The origin of the APCs assayed in the vaccine formulation is also relevant. For this reason, allogeneic DC-based vaccines emerged as an alternative strategy to avoid the potential dysfunction of autologous DCs obtained from cancer patients. Allogeneic DCs can induce a stronger vaccine-specific immune response than syngeneic DCs (174). This is thought to trigger a broader T cell reactive repertoire, in which tumor-reactive T cells are generated by incidental cross-reactivity. The enhanced fraction of helper T cells (in response to alloantigens) leads to a better activation of specific CTLs. Stronger NK activity (175, 176), the presence of Th1-type cytokines, and the absence of the Th2-type cytokines IL-10 and IL-4 (177) were also reported. To simulate a clinical trial, Yasuda et al. analyzed the validity of semi-allogeneic DCs, where some MHC class I and II molecules are likely to be shared by recipients. This approach induced the most effective antitumor immune response in a therapeutic setting. While allo-MHC class II molecules may provide favorable T helper activity, it is likely that partial MHC class I matching is required to induce a CTL response. The flawed aspects of this approach are, on one hand, the possible promotion of regulatory T cell expansion, limiting antitumoral immunity via the suppression of not only T helper cells but also CTLs. On the other, repeated vaccination with allogeneic antigens could potentially elicit an alloreaction, which could blunt its immunizing potential (175). Therefore, a more efficient response will probably be provided by syngeneic cancer cells that express allogeneic MHC molecules, which could act as an adjuvant without counteracting the cancer-specific CTL response. Finally, DC culture conditions can introduce variability in relevant aspect as vaccine quality and immunogenic potency. Trivial conditions as detachment (178) and oxygen percentage (179) are able to alter the maturation state of DCs and antigen-specific CTL activation, respectively.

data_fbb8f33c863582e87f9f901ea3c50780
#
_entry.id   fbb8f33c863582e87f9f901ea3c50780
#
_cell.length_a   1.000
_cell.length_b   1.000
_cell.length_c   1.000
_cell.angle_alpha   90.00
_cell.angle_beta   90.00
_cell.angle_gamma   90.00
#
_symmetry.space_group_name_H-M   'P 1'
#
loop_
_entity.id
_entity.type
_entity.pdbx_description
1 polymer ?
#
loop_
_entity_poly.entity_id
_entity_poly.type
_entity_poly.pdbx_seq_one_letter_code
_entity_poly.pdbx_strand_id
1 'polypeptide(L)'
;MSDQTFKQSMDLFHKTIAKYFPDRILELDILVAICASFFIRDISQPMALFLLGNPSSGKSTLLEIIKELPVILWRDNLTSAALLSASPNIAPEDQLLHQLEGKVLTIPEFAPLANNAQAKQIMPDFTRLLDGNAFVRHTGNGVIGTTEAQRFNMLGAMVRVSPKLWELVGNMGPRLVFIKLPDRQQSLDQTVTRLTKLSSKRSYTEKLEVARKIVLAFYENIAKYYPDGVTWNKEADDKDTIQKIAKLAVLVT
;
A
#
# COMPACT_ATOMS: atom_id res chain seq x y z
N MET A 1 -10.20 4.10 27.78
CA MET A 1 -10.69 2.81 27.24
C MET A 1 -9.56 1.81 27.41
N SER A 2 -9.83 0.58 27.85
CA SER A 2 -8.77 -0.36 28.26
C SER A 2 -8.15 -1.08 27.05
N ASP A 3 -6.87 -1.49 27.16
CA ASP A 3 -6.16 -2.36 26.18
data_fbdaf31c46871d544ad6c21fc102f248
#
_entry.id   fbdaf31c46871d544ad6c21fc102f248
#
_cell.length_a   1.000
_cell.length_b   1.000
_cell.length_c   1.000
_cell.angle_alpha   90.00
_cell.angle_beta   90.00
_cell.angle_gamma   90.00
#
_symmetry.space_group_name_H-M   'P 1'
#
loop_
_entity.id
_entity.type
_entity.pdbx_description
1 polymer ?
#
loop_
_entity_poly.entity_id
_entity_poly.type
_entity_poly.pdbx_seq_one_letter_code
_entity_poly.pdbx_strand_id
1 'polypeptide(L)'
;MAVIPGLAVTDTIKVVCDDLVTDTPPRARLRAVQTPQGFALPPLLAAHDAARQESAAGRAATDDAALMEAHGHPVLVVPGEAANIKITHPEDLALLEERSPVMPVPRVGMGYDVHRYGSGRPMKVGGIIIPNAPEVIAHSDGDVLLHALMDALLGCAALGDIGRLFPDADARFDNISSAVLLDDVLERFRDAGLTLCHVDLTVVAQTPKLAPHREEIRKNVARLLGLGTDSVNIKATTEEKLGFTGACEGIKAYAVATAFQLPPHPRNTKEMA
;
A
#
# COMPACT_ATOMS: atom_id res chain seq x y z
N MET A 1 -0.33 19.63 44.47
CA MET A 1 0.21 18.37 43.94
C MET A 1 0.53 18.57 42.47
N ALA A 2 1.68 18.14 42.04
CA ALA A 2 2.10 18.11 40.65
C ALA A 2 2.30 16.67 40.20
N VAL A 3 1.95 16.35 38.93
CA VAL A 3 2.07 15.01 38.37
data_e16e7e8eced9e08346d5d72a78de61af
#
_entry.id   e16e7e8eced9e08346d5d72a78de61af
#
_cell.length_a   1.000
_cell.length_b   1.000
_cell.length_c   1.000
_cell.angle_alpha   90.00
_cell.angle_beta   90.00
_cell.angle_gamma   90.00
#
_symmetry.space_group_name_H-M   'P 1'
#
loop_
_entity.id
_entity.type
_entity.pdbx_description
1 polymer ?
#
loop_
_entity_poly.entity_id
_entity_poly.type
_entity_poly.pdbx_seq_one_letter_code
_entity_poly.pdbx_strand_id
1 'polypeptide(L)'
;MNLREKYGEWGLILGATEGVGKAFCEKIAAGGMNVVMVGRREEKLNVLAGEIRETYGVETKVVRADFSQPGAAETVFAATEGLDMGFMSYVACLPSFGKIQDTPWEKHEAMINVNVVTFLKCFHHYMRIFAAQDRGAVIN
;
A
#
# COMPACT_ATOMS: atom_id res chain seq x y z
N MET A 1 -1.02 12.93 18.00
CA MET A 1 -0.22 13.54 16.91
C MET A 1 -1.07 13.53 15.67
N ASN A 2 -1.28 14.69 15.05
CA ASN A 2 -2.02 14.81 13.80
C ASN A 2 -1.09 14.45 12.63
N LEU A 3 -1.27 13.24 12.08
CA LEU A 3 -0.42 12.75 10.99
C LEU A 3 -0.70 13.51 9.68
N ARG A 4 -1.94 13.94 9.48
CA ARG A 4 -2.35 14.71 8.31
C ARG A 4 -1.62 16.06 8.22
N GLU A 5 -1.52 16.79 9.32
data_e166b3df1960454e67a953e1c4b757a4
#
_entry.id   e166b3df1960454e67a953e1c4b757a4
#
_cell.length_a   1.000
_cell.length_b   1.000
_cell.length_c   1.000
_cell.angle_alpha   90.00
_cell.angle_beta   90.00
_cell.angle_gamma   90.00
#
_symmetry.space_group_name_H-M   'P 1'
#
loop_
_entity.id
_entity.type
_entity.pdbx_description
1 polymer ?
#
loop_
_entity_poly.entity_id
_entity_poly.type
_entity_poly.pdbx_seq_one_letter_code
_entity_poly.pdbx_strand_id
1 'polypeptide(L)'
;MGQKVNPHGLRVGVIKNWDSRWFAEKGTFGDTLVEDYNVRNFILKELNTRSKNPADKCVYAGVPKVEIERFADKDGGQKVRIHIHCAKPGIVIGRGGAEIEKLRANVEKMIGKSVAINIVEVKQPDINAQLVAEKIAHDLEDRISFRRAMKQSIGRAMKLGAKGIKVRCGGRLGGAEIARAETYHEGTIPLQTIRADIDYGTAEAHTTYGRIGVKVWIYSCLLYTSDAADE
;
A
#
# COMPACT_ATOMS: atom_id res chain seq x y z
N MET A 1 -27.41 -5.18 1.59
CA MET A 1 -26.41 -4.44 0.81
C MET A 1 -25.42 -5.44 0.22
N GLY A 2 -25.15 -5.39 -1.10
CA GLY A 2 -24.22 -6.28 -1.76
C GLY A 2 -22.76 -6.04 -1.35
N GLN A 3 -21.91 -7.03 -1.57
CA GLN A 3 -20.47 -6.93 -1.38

The fusion of DCs and tumor cells results in a heterokaryon without nuclear fusion, which includes molecules from DCs (MHC class I and II, and co-stimulatory molecules) and abundant TAAs that can be efficiently processed and presented by DC-presentation machinery (180). Several animal studies have demonstrated that DCs fused to tumor cells could be administered as a vaccine, eliciting protection upon challenge with tumor cells and regression of established tumors (181187). Mice immunized with a fusion cell vaccine induced effective cellular and humoral responses against the antigen MUC1 in MUC1-transgenic mice, whose characteristic is to be unresponsive to the MUC1 antigen without a potent stimulation (188). Moreover, they conferred sufficient antitumor immunity to block or delay mammary tumor development in the same model of transgenic mice (189). When translated to human trials, this vaccine strategy might be improved with strategies to inhibit the immunosuppressive activity of Tregs or by combination with more conventional therapies (180). An interesting feature of these cells that is relevant to the clinical setting is that DC-tumor fusion cells could be efficiently frozen without loss of either antigen presentation potency or T-cell stimulatory capacity inducing polyclonal CTL responses (190).

Target Receptors for In Vivo Antigen Delivery

The development of antigen-coupled APC receptor-specific antibodies, single-chain variable fragments (scFv), and troybodies is another strategy to deliver TAAs to APCs in vivo. The ideal target receptor should present a specific pattern of expression to allow the exclusive targeting of APCs. It should be an endocytic receptor, and its activation should result in the presentation of antigen peptides via MHC molecules. Furthermore, in order to induce a potent immunogenic response to the delivered antigen, the process should lead to APC activation and maturation (191). A variety of target molecules have been assayed for mouse antitumor vaccines (MHC class II, CD11c, DEC205, DCIR2, Dectin-1/2, F4/80-like receptor, CIRE, mannose receptor, CD36, Clec 9A, MadCAM, CD80/CD86, CD40, Siglec-H). This strategy requires a lower antigen dosage than uncoupled peptides to stimulate immune responses in mice (42). The main drawback could be the lack of specificity of expression of the targeted molecule. By targeting XCR1, a chemokine receptor exclusively expressed on murine and human cross-presenting DCs, CD8+ T cell cytotoxicity could be successfully induced (192). This makes this specific and efficient approach, a very interesting candidate for the clinical setting.